NEW YORK—As criticism of China’s underhanded tactics and failed promises mounts during the Beijing Olympics, a song comparing the Beijing Olympics to the 1936 Olympics in Nazi Germany was released on Friday. The song “Feels Like 1936 Again,” sung by the Tracey Chapman-like voice of Courtney Dowe and produced by David Bowie drummer Sterling Campbell is a haunting and heart-stirring anthem of conscience for the modern world.
The song poignantly asks: “Can you hold an international track meet, when you got a labor camp right down the street? Can you sponsor the Olympics in 08, when you still imprison people for their faith?”
China’s Communist regime has used the 2008 Summer Olympics, which run through Aug. 24, as their coming out party—a chance to establish themselves as the next great superpower. By spending over $20 billion, they have spared no expense to make sure that the Olympics display only their strengths. What the regime isn’t letting the world see is their horrendous human rights abuses and freedom squashing that continue to afflict the more than 1 billion people inside China today.
"The people of the world must tell the [Chinese Communist regime] in no uncertain terms that not only do we strongly disagree, we will not give consent to these atrocities by remaining silent as they happen," said Dowe, a Falun Gong practitioner. The peaceful spiritual practice has been banned in China and severely persecuted there since 1999.
When China got the Olympics bid in 2001, the Communist regime promised to improve human rights in China, but international human rights organization have agreed that the promise not only hasn’t been kept, but that preparation for the Games has prompted even worse abuse in China.
“In the run-up to the Olympics, the Chinese authorities have locked up, put under house arrest and forcibly removed individuals they believe may threaten the image of ‘stability’ and ‘harmony’ they want to present to the world,” according to Amnesty International.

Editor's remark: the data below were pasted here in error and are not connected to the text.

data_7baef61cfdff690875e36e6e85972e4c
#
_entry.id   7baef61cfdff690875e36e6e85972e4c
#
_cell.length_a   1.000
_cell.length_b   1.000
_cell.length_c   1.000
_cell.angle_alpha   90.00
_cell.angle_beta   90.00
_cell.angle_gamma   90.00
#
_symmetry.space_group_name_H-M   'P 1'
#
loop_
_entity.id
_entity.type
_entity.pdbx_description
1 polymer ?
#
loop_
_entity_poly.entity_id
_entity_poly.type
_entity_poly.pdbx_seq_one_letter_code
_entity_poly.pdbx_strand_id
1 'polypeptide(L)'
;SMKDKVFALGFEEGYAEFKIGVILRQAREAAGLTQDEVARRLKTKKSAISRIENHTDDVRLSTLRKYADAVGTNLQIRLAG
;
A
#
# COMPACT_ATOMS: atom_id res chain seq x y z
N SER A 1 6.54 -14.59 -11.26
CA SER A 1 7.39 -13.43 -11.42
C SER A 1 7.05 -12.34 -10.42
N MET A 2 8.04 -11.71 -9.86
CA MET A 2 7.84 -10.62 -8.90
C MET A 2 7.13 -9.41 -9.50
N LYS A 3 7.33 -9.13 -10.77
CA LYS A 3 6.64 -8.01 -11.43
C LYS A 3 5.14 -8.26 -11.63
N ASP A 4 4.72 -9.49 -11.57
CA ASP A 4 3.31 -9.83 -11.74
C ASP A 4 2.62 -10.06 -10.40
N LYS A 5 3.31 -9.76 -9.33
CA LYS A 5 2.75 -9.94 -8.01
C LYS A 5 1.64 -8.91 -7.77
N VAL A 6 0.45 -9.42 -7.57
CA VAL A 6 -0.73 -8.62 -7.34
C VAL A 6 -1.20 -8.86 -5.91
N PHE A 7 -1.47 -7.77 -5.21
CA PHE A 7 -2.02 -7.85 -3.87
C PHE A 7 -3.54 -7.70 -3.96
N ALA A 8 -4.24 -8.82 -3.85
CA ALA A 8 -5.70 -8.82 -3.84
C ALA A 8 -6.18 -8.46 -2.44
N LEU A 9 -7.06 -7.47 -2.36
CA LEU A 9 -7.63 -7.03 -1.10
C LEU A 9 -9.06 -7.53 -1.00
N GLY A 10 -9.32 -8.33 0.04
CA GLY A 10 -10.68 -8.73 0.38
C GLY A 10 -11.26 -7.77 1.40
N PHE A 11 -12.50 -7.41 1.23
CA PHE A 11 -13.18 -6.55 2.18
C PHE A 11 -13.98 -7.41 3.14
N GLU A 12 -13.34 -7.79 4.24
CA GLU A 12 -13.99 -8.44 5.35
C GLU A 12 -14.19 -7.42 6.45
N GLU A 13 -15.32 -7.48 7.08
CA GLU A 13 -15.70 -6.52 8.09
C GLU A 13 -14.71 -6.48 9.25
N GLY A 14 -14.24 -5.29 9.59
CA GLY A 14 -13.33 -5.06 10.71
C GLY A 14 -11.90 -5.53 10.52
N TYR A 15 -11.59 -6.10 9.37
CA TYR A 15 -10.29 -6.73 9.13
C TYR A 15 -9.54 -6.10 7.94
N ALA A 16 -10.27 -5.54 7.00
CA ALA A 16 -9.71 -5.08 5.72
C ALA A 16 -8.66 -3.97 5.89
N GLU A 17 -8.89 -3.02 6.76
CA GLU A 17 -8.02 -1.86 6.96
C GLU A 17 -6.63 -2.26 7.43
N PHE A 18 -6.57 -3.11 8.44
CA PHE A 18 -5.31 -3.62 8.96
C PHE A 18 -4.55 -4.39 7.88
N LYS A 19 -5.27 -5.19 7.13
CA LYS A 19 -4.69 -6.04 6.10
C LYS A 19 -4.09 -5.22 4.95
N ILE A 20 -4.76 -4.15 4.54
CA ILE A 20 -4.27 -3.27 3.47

“Feels Like 1936 Again” notes that the situation is surprisingly familiar to the 1936 Berlin Olympics, which were used by Adolf Hitler to justify his Nazi regime. In 1936, Germany emerged as the winner in the medal count with the United States second, while today China is neck and neck with the United States in the medal count.
And so history repeats itself the song notes: “The Olympic Spirit hangs its head in shame, when police states are allowed to host the games. Like Germany when Hitler reigned supreme, seeking glory for his murderous regime.”
A Dark Subject
The horrors of imprisonment, torture, and murder in a modern communist state are not easy to digest in a pop song, but that’s exactly what Dowe and Campbell set out to do.
Campbell decided to take the original folk song written by Randell Efner in a more mainstream direction, giving it a wider appeal, and more chance to get noticed.
“Just on my part, I had to create an atmosphere, you’ve got to draw people into it. It’s hard these days, cause people listen to the beat first. It was originally a folk song, so people might not pay attention to it,” said Campbell, who has worked with Cyndi Lauper, the B52s, and Duran Duran.
“I also worked with Courtney a lot on the lyrics and how to express it, what should be strong. The instrumentation I just wanted to keep simple and sparse. A guitar strum, organ, drums. It’s got that mood to it—more melancholy,” he said.
The beautifully deep and rich vocals of Dowe drift over a solemn and organic organ, while, the accompanying youtube music video takes viewers on a journey from Berlin to Beijing, juxtaposing Nazi soldiers in the 1930s to modern day Chinese Communist solders.
Dowe said she was inspired by Efner’s lyrics.
“It’s what you’d call ‘urban folk.’ I really have a respect for artists like Bob Dylan… and I would definitely put Randell Efner in that category, that level of song writing and conviction, he doesn’t back down from the subject at hand. I am honored that he allowed me to record his song,” said Dowe, who is currently working on her debut album with Blackout Studios in Baltimore.
The single and video can be found at www.1936again.com .